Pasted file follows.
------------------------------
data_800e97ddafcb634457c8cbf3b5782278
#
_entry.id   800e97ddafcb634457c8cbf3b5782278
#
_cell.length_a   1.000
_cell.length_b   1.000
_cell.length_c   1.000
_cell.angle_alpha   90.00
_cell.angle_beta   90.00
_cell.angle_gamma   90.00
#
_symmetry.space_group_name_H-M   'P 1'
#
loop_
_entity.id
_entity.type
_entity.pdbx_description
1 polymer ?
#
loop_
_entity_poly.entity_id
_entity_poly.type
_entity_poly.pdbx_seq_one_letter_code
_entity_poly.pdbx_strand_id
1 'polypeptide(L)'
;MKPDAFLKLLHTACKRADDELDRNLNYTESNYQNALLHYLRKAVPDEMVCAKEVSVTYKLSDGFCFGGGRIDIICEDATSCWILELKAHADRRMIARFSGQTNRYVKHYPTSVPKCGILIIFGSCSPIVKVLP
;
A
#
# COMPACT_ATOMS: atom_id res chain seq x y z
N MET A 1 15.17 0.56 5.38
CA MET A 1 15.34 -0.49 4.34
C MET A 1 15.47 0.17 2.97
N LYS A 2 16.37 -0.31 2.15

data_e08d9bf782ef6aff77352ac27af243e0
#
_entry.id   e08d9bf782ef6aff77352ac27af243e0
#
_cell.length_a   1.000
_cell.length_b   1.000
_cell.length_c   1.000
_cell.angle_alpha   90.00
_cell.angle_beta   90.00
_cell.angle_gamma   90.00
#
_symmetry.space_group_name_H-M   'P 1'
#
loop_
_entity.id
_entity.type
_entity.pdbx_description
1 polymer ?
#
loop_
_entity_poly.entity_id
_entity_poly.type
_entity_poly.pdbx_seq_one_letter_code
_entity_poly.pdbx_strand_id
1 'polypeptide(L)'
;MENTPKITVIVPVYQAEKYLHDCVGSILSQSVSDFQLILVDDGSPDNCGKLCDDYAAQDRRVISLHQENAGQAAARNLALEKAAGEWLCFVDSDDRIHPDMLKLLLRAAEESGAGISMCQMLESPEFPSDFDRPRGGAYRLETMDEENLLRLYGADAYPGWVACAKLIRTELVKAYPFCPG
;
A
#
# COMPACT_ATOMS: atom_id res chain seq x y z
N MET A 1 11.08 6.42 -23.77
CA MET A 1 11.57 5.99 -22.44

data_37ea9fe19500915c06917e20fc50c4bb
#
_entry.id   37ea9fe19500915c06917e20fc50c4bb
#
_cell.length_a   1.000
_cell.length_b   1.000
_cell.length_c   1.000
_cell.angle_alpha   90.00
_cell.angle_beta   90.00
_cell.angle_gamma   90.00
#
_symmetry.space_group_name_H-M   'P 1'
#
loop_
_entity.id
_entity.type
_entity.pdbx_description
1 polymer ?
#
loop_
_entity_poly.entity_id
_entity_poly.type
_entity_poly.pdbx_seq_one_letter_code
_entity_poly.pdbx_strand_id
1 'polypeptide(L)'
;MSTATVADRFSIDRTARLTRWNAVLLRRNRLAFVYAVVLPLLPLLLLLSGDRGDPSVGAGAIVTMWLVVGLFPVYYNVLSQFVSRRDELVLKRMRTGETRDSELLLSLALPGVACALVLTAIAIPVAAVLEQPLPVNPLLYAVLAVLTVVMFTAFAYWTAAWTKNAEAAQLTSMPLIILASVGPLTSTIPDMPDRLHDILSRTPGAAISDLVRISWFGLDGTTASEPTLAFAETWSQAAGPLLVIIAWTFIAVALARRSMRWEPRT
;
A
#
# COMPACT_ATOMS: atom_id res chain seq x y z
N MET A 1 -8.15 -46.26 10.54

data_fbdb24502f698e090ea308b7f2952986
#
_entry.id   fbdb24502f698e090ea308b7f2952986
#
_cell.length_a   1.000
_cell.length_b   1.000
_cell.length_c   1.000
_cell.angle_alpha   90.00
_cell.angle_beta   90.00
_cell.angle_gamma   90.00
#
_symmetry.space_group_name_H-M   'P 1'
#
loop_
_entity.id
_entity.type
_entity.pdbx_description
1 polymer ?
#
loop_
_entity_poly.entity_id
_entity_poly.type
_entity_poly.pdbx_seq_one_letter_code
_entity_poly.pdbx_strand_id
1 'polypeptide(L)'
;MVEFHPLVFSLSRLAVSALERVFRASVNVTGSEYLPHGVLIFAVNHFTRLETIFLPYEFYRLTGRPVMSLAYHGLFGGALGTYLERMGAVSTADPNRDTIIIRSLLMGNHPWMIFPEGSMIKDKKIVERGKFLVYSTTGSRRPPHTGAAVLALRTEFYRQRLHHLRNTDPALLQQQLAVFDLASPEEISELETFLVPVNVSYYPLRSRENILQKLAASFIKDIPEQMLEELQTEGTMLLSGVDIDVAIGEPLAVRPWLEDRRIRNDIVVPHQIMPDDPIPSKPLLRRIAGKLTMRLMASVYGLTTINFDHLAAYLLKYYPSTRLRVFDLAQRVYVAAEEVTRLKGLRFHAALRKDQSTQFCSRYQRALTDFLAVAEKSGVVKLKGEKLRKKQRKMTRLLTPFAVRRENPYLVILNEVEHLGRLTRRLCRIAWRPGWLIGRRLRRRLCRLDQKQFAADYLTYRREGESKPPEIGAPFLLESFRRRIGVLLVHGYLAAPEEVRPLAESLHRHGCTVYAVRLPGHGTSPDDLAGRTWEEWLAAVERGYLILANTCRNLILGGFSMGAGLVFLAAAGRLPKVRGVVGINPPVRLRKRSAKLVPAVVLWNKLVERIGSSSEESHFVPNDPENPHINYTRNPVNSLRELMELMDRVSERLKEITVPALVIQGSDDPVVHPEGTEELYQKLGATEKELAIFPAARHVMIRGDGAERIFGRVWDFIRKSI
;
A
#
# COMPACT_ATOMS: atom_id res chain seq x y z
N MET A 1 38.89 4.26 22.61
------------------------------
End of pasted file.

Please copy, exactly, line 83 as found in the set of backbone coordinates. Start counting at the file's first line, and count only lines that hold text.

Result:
_entity.pdbx_description